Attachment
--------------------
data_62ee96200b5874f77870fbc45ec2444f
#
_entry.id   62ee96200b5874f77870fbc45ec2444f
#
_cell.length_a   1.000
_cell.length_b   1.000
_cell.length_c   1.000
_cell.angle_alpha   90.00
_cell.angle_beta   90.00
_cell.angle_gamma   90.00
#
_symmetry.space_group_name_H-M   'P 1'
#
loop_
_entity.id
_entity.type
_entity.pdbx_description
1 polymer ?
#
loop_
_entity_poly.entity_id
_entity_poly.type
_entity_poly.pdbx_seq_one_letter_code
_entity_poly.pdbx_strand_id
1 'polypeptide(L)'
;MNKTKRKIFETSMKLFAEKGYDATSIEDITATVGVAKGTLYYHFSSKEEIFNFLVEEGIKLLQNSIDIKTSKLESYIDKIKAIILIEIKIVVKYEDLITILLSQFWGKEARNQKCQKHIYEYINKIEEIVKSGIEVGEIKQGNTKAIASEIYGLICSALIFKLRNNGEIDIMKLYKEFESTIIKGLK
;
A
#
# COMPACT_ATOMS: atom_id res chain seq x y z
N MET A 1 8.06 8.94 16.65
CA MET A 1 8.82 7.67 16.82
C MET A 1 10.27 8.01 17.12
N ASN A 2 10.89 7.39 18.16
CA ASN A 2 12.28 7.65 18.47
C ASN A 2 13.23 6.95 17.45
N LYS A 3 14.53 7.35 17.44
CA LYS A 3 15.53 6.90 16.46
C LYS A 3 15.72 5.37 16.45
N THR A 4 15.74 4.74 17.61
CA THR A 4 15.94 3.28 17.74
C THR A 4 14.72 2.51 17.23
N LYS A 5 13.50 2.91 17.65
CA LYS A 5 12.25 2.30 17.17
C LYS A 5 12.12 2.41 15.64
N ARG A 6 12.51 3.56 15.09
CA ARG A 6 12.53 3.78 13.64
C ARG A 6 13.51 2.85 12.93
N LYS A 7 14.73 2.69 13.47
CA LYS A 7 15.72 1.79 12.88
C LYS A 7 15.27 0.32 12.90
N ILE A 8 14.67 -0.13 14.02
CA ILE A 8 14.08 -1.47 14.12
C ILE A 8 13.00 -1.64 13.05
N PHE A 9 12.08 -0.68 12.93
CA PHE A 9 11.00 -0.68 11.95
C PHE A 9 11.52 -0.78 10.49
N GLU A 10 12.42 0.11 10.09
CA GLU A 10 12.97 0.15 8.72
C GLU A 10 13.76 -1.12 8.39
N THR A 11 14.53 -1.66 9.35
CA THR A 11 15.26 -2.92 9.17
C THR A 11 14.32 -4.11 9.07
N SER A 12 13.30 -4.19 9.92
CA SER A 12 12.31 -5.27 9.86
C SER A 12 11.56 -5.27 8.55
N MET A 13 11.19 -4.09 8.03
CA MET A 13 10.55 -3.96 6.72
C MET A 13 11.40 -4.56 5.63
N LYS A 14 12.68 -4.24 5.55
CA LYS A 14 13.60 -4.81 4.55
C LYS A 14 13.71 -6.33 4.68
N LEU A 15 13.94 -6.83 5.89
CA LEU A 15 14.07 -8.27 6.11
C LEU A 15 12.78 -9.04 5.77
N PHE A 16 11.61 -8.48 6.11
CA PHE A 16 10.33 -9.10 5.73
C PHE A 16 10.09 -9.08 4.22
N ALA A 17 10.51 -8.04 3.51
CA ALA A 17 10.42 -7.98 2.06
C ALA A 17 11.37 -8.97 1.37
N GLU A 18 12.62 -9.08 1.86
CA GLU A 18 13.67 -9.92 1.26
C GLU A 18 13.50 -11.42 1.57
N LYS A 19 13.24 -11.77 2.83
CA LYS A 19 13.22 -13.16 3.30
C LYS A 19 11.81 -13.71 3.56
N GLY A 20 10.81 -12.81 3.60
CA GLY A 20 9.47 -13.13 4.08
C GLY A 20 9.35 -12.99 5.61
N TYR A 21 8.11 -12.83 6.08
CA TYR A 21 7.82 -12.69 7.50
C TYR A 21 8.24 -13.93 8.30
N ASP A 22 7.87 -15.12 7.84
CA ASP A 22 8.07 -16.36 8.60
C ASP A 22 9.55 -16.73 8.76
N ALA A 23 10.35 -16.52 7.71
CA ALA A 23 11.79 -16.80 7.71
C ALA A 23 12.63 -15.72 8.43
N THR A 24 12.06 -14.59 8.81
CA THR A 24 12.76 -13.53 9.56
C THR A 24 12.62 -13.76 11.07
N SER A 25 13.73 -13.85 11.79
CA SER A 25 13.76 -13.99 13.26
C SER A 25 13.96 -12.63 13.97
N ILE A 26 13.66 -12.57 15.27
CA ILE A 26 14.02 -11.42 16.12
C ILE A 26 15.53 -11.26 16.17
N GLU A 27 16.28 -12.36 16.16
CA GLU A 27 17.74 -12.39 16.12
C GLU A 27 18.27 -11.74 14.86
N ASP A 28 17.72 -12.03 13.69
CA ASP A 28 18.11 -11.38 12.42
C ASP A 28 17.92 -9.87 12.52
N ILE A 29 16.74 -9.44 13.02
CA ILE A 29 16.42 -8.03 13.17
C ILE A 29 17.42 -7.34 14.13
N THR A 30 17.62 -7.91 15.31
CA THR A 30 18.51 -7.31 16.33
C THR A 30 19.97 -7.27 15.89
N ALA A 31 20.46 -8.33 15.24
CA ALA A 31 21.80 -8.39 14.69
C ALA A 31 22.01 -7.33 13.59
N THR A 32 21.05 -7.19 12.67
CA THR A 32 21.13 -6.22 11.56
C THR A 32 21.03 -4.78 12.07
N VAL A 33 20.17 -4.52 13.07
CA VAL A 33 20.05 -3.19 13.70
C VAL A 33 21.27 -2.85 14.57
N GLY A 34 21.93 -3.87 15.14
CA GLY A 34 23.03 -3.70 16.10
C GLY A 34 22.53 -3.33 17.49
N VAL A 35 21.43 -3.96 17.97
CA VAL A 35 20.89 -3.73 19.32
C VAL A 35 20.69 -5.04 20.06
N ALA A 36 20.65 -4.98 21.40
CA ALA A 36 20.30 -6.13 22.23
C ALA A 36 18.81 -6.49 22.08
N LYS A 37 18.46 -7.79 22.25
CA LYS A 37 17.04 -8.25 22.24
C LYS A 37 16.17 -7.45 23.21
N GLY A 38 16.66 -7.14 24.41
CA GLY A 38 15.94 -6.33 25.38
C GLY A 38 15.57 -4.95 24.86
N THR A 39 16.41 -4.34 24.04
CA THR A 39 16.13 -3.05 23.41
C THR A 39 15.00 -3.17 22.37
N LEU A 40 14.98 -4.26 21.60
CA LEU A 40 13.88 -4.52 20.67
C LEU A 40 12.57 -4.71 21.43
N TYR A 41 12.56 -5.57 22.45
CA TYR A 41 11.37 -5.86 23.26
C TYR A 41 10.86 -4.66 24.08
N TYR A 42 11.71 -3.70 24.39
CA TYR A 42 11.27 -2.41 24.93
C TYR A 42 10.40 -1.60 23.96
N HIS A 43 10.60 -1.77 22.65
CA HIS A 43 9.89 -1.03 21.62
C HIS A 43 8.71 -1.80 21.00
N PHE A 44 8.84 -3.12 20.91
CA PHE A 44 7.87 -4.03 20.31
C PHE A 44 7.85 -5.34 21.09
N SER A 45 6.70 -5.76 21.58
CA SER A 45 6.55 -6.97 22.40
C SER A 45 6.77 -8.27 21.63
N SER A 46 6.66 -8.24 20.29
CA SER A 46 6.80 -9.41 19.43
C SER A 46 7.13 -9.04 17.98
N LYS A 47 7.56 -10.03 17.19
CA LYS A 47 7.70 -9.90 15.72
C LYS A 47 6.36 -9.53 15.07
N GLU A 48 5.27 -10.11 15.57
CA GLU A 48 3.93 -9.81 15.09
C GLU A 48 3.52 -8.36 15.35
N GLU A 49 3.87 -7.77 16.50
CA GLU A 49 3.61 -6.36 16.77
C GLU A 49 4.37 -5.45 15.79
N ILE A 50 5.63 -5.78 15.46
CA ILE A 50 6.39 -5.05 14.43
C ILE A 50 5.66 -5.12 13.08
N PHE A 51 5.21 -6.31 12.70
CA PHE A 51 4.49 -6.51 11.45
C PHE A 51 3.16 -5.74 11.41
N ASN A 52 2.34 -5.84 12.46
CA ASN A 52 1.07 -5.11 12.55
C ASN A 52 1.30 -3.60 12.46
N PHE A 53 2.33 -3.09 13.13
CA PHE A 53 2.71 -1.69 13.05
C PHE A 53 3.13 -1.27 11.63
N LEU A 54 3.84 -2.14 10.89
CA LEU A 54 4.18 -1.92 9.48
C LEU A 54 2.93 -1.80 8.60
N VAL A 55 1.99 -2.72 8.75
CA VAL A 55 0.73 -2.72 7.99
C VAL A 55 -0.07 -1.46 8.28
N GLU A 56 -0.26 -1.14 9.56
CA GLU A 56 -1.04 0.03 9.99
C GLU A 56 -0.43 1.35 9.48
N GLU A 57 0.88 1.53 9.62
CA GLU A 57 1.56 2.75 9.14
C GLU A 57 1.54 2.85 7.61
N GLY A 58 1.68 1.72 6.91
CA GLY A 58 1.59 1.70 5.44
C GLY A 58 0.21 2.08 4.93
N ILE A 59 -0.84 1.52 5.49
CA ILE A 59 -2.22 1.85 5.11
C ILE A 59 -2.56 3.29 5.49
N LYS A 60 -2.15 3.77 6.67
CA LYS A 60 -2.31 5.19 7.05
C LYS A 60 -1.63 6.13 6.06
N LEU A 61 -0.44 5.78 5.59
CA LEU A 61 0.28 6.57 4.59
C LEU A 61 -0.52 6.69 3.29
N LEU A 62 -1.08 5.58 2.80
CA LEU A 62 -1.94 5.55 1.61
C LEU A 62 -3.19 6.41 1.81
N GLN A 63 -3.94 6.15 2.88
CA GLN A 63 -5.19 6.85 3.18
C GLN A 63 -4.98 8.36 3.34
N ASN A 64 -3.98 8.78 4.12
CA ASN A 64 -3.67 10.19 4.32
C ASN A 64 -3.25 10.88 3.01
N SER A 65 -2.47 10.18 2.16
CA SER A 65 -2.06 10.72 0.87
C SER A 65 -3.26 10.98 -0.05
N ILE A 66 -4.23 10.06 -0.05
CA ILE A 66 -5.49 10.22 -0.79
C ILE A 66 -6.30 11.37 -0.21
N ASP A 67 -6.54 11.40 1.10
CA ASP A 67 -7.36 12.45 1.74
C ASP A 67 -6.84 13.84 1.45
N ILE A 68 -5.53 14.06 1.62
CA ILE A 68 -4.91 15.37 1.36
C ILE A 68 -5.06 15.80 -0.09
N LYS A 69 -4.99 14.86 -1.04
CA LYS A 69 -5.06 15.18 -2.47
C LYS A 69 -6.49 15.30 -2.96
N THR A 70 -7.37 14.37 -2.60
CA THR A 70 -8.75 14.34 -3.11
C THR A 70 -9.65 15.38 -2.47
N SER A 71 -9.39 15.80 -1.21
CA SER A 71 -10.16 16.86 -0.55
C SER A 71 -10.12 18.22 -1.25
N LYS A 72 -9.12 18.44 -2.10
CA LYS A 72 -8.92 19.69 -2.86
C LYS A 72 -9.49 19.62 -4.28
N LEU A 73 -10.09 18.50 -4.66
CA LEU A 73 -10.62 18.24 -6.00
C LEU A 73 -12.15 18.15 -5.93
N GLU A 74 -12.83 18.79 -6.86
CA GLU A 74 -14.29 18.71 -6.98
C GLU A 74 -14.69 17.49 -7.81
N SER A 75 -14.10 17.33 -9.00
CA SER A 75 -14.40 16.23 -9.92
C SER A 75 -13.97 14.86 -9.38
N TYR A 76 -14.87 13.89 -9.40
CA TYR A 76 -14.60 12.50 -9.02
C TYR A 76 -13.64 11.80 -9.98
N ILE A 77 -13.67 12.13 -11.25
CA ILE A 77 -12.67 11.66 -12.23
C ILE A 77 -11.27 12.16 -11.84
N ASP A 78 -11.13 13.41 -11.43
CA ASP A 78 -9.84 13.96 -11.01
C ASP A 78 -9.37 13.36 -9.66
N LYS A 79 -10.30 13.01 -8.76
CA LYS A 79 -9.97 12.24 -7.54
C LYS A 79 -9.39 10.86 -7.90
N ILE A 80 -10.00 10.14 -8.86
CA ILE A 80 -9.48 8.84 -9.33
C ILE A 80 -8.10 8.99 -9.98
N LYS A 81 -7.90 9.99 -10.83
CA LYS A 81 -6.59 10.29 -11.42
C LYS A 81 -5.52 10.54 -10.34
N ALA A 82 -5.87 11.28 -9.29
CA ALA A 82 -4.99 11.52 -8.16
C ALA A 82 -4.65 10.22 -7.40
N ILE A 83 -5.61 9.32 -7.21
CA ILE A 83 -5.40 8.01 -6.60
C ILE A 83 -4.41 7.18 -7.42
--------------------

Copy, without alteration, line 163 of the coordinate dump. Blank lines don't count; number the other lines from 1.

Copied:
N SER A 45 6.70 -5.76 21.58